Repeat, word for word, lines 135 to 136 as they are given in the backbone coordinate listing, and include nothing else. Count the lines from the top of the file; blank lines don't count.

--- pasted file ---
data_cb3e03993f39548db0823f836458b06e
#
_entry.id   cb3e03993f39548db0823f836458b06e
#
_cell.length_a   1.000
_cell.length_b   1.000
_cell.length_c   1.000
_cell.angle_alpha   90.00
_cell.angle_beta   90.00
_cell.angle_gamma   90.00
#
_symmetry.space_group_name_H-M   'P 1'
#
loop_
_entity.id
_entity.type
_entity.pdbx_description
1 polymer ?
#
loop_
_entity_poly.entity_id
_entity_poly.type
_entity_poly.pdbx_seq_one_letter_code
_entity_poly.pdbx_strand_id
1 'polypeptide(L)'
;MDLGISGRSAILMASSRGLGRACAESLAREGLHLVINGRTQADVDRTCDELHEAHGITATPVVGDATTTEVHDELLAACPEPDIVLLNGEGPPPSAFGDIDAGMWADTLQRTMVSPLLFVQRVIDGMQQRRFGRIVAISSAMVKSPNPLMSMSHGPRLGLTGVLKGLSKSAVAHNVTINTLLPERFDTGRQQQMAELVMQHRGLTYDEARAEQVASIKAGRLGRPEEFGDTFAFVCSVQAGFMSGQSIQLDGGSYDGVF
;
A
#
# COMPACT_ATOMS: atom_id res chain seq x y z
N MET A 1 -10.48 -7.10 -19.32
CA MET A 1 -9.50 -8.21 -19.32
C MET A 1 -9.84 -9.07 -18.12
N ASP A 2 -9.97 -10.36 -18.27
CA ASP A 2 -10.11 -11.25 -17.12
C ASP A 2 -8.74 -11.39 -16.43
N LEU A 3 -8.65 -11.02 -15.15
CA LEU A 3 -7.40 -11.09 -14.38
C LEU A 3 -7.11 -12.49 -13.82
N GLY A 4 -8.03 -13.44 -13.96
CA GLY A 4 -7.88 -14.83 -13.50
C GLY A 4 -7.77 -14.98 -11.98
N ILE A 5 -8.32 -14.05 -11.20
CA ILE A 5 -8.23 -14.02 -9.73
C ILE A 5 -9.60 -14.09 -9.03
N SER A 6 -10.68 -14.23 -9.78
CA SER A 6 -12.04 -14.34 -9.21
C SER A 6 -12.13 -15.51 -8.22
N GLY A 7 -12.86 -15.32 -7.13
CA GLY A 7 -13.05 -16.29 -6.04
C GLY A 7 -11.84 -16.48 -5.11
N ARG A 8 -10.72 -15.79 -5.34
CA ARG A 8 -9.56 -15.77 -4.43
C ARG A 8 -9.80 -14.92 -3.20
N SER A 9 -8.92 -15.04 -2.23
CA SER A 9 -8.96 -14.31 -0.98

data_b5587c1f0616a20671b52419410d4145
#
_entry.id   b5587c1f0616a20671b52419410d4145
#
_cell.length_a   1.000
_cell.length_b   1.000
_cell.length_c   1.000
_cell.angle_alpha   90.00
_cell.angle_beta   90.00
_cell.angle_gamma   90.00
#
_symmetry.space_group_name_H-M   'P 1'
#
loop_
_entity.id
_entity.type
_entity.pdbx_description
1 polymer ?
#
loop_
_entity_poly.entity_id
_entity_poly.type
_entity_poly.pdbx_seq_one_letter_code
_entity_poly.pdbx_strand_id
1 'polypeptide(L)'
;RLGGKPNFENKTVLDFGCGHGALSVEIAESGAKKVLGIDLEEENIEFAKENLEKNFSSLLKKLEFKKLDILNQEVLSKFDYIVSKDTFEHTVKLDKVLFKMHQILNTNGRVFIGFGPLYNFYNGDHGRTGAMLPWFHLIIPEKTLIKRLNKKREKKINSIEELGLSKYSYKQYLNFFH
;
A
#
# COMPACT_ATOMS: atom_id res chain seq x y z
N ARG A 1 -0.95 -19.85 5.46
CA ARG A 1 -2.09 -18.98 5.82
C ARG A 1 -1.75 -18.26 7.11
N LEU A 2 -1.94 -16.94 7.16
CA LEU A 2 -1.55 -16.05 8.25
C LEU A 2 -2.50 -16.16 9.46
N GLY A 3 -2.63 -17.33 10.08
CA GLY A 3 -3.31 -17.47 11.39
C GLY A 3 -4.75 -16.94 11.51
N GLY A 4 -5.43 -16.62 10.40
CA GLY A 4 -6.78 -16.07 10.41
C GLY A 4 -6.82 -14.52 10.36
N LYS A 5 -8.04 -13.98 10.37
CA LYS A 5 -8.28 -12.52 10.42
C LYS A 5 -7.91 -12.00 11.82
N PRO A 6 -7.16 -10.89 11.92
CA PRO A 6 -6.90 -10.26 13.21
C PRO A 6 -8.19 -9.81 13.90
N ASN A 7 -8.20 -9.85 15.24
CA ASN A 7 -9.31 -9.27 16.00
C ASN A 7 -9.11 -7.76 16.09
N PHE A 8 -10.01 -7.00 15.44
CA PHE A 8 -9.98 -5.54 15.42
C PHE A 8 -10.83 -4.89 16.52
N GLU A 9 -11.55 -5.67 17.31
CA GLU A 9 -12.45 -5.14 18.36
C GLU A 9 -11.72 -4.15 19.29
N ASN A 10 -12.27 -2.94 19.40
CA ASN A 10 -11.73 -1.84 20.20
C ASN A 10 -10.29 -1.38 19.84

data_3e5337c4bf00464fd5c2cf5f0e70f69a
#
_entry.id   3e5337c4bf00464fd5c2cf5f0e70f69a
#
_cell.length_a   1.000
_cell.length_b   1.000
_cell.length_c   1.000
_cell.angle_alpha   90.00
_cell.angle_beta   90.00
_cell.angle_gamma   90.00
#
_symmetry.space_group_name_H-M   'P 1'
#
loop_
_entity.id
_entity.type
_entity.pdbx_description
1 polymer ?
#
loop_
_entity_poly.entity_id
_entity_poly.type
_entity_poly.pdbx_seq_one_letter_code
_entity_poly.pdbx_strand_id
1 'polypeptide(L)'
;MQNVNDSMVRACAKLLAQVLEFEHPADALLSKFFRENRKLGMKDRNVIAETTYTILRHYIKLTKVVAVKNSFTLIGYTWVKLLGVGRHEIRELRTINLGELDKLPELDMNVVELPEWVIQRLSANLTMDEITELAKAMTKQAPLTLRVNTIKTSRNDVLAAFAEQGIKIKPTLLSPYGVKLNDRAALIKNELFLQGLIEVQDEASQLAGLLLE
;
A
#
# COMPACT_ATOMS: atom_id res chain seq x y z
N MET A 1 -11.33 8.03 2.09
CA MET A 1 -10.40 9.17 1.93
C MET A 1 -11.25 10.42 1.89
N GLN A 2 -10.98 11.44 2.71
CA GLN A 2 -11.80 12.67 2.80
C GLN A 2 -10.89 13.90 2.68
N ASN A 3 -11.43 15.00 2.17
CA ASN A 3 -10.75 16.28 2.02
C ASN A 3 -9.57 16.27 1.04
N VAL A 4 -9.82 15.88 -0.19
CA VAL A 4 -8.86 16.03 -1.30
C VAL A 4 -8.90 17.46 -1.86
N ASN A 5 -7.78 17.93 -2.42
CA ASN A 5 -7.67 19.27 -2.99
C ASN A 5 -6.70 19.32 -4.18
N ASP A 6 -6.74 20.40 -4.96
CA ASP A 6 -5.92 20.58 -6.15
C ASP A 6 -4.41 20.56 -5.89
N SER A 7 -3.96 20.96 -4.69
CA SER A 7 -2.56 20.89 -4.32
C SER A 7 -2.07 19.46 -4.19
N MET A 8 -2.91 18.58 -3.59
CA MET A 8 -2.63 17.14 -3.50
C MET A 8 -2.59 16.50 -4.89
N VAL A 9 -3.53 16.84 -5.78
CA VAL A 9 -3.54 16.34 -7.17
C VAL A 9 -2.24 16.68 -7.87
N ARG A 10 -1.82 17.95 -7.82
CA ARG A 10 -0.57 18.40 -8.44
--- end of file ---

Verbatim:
#
loop_